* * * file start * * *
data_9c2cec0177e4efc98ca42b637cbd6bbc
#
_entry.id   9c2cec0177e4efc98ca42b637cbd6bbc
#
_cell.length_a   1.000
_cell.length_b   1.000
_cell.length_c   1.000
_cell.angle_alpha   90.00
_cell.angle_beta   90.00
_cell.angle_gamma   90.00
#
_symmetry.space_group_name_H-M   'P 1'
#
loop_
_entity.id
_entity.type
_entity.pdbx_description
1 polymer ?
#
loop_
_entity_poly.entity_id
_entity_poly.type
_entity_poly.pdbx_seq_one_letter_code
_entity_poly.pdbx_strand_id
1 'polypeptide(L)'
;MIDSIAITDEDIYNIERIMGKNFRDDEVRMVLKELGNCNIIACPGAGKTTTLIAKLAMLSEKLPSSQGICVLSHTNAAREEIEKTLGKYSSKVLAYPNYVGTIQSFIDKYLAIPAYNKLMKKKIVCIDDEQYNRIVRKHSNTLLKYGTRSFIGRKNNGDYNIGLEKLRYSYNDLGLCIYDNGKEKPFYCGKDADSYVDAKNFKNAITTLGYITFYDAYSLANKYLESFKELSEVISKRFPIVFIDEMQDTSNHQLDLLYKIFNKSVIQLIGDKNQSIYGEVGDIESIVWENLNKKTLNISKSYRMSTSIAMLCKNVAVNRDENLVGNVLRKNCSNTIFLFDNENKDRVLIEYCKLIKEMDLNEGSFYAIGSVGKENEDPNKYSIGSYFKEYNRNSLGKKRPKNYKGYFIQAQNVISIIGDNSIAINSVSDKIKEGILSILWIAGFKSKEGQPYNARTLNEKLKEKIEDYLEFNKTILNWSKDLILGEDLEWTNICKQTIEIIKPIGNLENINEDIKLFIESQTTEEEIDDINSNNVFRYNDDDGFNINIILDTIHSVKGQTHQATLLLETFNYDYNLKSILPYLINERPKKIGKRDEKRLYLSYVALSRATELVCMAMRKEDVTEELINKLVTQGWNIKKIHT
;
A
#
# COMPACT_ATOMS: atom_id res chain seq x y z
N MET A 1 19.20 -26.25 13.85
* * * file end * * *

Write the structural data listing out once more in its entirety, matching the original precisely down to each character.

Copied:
data_9c2cec0177e4efc98ca42b637cbd6bbc
#
_entry.id   9c2cec0177e4efc98ca42b637cbd6bbc
#
_cell.length_a   1.000
_cell.length_b   1.000
_cell.length_c   1.000
_cell.angle_alpha   90.00
_cell.angle_beta   90.00
_cell.angle_gamma   90.00
#
_symmetry.space_group_name_H-M   'P 1'
#
loop_
_entity.id
_entity.type
_entity.pdbx_description
1 polymer ?
#
loop_
_entity_poly.entity_id
_entity_poly.type
_entity_poly.pdbx_seq_one_letter_code
_entity_poly.pdbx_strand_id
1 'polypeptide(L)'
;MIDSIAITDEDIYNIERIMGKNFRDDEVRMVLKELGNCNIIACPGAGKTTTLIAKLAMLSEKLPSSQGICVLSHTNAAREEIEKTLGKYSSKVLAYPNYVGTIQSFIDKYLAIPAYNKLMKKKIVCIDDEQYNRIVRKHSNTLLKYGTRSFIGRKNNGDYNIGLEKLRYSYNDLGLCIYDNGKEKPFYCGKDADSYVDAKNFKNAITTLGYITFYDAYSLANKYLESFKELSEVISKRFPIVFIDEMQDTSNHQLDLLYKIFNKSVIQLIGDKNQSIYGEVGDIESIVWENLNKKTLNISKSYRMSTSIAMLCKNVAVNRDENLVGNVLRKNCSNTIFLFDNENKDRVLIEYCKLIKEMDLNEGSFYAIGSVGKENEDPNKYSIGSYFKEYNRNSLGKKRPKNYKGYFIQAQNVISIIGDNSIAINSVSDKIKEGILSILWIAGFKSKEGQPYNARTLNEKLKEKIEDYLEFNKTILNWSKDLILGEDLEWTNICKQTIEIIKPIGNLENINEDIKLFIESQTTEEEIDDINSNNVFRYNDDDGFNINIILDTIHSVKGQTHQATLLLETFNYDYNLKSILPYLINERPKKIGKRDEKRLYLSYVALSRATELVCMAMRKEDVTEELINKLVTQGWNIKKIHT
;
A
#
# COMPACT_ATOMS: atom_id res chain seq x y z
N MET A 1 19.20 -26.25 13.85